When Trent Reznor first arrived in 1989 as the intense control freak behind Nine Inch Nails, he was labelled many things, but ‘future Oscar winner’ was not one of them. Now, though, that looks like an increasing possibility, especially after his Golden Globe win for his score of the superb Social Network.
This mainstream triumph is just the latest phase in Reznor’s unexpected, late-flowering career rebirth. For most of his 20s and 30s he was known to the world as a druggy, depressive outsider, spitting lyrics of venom and defiance. And he wasn’t exactly prolific. In the decade spanning 1995-2005 he only released two albums.
Suddenly though, Reznor is a model of efficiency. He’s currently working on a TV series based on the NIN album ‘Year Zero’, the score for the new adaptation of The Girl With The Dragon Tattoo, and writing new material for his new outfit How To Destroy Angels with his wife Maureen Mandig.
This new-found openness is particularly striking, because collaboration was never Reznor’s strong point. Since starting Nine Inch Nails, he’s worked with a revolving door of musicians, few of whom ever lasted beyond a single touring cycle. Even long time guitarists Robin Finck and Danny Lohner, who did six years each in the band, left the band after reported fall outs with Reznor.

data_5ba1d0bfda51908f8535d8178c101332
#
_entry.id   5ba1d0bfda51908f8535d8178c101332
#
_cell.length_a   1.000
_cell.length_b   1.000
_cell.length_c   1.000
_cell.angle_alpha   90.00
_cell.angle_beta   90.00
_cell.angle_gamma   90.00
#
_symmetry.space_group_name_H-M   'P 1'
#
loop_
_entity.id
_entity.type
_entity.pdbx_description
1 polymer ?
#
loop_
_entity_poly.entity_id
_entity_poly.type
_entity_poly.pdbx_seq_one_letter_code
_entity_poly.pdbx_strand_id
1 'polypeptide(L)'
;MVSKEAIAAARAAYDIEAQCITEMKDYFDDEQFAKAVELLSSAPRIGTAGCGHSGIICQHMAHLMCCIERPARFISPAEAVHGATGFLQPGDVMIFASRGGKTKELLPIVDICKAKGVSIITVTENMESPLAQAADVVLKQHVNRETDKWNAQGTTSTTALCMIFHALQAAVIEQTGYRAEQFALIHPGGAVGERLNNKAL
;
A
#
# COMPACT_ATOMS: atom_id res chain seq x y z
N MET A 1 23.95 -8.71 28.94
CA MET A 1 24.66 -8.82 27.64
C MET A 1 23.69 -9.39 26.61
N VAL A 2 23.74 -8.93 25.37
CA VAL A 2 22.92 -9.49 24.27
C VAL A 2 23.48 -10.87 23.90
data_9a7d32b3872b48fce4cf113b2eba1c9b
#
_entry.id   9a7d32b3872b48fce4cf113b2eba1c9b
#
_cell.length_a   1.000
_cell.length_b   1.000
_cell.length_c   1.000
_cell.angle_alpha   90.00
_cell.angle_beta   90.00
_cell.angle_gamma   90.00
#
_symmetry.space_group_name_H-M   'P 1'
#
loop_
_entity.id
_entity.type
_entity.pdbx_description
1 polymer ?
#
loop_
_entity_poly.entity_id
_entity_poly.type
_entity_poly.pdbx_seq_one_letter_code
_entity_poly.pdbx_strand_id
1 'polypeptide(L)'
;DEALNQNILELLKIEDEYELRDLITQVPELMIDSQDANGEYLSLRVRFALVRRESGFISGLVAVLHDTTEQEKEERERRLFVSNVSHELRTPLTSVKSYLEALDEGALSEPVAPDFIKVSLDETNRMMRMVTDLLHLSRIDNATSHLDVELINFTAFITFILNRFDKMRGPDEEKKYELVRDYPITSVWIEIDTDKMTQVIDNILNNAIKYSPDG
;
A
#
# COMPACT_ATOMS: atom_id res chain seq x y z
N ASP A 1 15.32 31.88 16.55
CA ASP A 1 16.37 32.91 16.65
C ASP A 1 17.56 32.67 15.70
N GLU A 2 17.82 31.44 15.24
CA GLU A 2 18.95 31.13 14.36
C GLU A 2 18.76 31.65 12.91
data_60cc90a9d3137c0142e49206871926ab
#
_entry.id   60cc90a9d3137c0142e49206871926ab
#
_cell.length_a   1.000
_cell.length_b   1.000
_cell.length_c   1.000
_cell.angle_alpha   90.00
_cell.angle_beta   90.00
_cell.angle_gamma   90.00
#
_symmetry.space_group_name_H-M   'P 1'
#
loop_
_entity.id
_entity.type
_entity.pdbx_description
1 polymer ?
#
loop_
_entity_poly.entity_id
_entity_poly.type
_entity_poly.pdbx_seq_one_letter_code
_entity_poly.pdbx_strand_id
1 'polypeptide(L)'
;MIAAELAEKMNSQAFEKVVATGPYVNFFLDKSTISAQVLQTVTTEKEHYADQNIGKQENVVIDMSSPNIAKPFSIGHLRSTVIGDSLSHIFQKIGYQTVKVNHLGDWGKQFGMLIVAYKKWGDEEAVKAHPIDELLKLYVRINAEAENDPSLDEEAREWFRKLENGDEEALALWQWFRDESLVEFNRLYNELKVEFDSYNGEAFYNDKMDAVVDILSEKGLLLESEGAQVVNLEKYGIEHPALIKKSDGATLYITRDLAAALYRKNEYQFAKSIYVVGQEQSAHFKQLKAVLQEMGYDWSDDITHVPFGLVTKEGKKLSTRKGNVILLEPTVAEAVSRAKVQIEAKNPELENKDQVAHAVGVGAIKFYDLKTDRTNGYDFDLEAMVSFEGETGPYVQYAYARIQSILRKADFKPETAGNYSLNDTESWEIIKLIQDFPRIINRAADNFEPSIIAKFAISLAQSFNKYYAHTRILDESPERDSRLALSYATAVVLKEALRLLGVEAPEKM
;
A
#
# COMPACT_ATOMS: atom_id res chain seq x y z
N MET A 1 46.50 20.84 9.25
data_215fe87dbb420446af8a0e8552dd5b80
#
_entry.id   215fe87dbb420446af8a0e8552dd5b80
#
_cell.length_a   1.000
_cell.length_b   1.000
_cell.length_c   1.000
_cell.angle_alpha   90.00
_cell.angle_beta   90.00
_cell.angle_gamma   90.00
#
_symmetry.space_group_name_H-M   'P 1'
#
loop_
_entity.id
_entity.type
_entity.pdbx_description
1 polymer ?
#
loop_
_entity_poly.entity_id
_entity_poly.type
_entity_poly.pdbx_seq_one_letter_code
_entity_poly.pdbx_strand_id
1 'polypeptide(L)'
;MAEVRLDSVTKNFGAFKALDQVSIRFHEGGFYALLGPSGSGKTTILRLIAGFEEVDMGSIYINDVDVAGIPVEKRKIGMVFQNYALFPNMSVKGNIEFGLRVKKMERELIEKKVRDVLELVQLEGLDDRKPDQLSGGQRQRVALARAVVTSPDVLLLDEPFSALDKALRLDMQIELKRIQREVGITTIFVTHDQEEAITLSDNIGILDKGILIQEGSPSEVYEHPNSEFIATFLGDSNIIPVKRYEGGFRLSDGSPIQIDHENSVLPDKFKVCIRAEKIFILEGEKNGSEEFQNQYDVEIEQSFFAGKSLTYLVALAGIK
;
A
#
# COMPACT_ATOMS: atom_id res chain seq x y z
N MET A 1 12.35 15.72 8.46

This isolationist method of doing things made his music cold, precise and sometimes utterly impenetrable. Live, he was even angrier, seldom talking to the crowd. Reznor was also constantly falling out with his record label over creative control and spent a good part of his later years with Nine Inch Nails denouncing the music industry and everyone in it.
Something has happened, though, in the last few years. Reznor has softened and become much more collaborative – both with other musicians and his fans. He leaked parts of 2007’s ‘Year Zero’ album in USB drives which he instructed fans to hide in the toilets of various gig venues and he has since released two free albums for download.
In 2008 he dropped ‘The Slip’ which he made available on a Radiohead style ‘pay what you like’ scheme. That same year he also released ‘Ghosts I-IV’, an entirely instrumental album, during the promotion of which he let YouTube users submit their own films to go with the tracks and even set up a remix site to let fans make their own versions of his tracks. He’s even a frequent and sometimes quite funny Tweeter.
The ultimate internet-age rock star? He’s certainly showing others the way forward. Oscar or no Oscar, it seems that opening himself up to collaboration has been the best thing to ever happen to Trent Reznor.